"GroKo" is short for Grosse Koalition, a grand coalition of the CDU/CSU and the SPD. Recalling "Kroko," or crocodile, the word also expresses derision. The runner-up was "Protz-Bischof," or braggy bishop, referring to Bishop Franz-Peter Tebartz-van Elst of Limburg who came under fire for his prestigious construction projects. The term was followed by "Armutseinwanderung," poverty-driven migration.

From 'Heisszeit' to 'Abwrackprämie': Germany's words of the year 2009-2018

2012: 'Rettungsroutine'

"Rettungsroutine," rescue routine, reflected the repetitive efforts to stabilize the European economy. "Kanzlerpräsidentin," chancellor-president, came second: It derided Merkel for acting as neutral as the German president. Third was "Bildungsabwendungsprämie," education-refusal-bonus, derogatorily used for non-working mothers who demand a bonus for not sending their kids to a kindergarten.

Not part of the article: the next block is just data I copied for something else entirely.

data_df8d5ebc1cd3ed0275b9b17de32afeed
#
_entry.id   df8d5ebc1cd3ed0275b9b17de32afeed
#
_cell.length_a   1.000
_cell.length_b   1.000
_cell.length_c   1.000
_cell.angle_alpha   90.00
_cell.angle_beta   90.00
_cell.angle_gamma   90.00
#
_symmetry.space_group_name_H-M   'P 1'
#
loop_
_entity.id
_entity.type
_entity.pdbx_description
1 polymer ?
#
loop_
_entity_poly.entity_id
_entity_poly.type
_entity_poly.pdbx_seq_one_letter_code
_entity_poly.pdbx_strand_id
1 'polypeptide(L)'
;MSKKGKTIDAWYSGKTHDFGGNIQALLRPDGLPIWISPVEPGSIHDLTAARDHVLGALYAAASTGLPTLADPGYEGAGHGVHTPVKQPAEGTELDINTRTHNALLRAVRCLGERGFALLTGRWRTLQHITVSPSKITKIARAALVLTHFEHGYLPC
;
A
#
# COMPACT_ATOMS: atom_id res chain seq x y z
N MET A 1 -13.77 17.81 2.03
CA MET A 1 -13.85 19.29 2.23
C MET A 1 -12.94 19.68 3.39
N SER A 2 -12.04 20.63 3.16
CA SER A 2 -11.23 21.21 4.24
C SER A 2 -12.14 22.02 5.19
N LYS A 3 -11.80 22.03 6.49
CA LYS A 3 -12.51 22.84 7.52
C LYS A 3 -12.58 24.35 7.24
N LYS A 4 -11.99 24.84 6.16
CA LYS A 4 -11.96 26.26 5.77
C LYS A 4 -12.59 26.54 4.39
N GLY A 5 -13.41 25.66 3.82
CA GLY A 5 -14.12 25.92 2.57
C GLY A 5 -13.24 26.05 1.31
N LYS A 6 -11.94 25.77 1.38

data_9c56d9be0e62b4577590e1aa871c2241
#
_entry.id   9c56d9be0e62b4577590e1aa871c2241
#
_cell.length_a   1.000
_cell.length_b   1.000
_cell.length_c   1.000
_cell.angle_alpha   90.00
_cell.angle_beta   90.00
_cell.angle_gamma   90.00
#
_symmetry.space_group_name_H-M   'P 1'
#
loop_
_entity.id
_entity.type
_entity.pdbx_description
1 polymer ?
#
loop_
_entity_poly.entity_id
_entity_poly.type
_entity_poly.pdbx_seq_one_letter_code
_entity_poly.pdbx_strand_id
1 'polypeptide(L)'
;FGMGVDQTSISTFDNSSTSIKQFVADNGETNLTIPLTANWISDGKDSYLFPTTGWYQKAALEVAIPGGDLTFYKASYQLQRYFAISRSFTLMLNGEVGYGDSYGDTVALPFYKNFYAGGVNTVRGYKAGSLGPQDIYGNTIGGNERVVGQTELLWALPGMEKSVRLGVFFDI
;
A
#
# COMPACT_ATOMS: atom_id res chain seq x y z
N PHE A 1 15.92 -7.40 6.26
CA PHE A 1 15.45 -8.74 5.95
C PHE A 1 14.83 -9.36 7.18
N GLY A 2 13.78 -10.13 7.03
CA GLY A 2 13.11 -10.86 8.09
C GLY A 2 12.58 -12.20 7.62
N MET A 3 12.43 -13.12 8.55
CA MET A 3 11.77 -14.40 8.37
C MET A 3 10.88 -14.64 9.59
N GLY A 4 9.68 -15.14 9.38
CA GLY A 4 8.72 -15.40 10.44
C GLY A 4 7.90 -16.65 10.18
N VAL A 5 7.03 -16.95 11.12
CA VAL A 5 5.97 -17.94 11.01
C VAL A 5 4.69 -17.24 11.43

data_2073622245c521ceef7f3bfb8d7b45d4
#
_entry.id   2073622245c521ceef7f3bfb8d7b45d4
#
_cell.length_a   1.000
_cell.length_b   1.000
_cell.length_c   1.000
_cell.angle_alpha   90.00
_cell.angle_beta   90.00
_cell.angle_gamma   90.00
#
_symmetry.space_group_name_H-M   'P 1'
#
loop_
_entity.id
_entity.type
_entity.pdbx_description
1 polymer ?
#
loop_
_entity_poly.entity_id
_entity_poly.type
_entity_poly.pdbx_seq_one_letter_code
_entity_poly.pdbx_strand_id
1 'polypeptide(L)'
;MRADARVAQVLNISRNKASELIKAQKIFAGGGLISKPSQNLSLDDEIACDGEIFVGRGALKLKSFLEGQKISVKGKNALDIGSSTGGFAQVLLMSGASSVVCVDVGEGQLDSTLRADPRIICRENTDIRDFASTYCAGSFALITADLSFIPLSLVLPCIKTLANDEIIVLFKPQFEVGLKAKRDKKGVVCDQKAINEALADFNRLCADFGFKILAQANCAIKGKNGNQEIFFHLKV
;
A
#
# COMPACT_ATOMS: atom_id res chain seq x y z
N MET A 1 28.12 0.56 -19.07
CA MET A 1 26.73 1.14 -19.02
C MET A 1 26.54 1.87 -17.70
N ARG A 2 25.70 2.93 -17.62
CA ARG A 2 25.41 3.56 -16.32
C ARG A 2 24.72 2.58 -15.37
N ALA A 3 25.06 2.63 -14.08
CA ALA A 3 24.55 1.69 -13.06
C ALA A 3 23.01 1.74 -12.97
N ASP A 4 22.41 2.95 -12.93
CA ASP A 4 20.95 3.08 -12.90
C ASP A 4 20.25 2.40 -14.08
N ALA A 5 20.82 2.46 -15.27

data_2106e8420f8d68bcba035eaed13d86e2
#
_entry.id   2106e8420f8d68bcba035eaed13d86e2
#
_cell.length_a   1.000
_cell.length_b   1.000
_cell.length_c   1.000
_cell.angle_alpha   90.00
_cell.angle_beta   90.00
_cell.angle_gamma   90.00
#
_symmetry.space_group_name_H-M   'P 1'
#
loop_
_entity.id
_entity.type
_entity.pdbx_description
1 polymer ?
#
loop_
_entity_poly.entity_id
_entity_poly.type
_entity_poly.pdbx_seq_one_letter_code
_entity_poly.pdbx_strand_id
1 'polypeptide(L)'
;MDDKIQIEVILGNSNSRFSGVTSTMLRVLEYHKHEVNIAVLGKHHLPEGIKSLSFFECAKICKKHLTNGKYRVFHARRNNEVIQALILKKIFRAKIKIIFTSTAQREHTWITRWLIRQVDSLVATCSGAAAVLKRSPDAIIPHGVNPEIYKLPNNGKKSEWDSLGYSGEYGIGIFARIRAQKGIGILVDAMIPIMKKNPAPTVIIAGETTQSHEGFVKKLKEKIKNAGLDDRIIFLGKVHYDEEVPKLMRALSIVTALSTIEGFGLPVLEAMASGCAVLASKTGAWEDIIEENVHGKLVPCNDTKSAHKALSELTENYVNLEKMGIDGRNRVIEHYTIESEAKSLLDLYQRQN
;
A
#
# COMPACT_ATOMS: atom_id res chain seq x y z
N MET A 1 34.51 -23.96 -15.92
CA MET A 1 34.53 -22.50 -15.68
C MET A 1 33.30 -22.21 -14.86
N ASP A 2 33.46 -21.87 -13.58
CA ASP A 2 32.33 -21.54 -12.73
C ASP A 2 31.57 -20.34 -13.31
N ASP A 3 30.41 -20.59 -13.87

From 'Heisszeit' to 'Abwrackprämie': Germany's words of the year 2009-2018

2011: 'Stresstest'

According to the GfdS, "Stresstest," stress test, so superbly expressed the spirit prevailing in 2011 that it became part of everyday speech. It referred to stress surrounding banks, train stations, governments and nuclear power stations. "Stresstest" was followed by the verb "hebeln," to lever, associated with the expansion of euro saving efforts, as well as "Arabellion," or Arab Spring.

From 'Heisszeit' to 'Abwrackprämie': Germany's words of the year 2009-2018

2010: 'Wutbürger'